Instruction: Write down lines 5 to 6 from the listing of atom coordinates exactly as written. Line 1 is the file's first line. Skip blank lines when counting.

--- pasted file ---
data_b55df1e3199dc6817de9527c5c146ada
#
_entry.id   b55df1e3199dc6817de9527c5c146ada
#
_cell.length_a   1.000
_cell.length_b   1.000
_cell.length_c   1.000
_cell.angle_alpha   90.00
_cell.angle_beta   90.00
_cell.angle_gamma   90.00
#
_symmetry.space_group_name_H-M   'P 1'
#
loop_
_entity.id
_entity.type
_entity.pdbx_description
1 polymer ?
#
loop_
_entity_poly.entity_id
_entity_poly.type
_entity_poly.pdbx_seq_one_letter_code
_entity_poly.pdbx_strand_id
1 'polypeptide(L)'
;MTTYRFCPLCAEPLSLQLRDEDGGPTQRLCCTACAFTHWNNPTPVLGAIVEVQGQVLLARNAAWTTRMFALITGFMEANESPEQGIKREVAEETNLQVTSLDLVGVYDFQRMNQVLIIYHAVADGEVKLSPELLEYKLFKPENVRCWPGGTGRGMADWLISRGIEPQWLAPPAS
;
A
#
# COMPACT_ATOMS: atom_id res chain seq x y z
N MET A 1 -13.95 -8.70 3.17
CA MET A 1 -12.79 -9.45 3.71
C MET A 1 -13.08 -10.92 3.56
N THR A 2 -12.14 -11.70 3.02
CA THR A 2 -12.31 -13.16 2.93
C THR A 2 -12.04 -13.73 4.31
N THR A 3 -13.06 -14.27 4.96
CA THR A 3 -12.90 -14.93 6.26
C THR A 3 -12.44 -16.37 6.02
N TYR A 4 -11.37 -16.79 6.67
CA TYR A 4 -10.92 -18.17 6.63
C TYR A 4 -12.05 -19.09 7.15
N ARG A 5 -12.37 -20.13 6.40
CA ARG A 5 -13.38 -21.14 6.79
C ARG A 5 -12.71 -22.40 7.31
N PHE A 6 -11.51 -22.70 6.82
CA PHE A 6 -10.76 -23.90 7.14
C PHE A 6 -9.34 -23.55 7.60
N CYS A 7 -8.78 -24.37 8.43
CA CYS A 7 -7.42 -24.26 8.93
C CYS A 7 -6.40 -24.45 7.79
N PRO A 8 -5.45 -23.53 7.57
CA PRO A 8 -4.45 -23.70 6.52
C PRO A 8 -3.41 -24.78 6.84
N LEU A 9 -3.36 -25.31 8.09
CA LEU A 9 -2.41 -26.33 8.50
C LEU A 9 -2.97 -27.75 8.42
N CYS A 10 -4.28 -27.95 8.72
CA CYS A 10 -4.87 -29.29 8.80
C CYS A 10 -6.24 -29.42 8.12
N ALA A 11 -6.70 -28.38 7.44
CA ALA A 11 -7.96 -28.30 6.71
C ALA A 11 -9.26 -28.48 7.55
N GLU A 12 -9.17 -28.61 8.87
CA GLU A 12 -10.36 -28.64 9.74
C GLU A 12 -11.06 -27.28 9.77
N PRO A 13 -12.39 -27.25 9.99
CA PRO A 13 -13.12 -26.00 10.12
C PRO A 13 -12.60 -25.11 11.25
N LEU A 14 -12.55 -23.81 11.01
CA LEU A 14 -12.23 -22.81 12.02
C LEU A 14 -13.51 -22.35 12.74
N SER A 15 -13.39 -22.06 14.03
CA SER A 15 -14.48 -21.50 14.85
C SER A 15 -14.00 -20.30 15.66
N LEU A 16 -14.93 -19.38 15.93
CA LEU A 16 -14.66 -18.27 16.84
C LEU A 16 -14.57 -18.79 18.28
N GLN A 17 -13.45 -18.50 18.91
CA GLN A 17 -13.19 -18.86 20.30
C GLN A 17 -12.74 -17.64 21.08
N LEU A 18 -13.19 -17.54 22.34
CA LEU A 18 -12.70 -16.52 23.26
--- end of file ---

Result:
_cell.length_a   1.000
_cell.length_b   1.000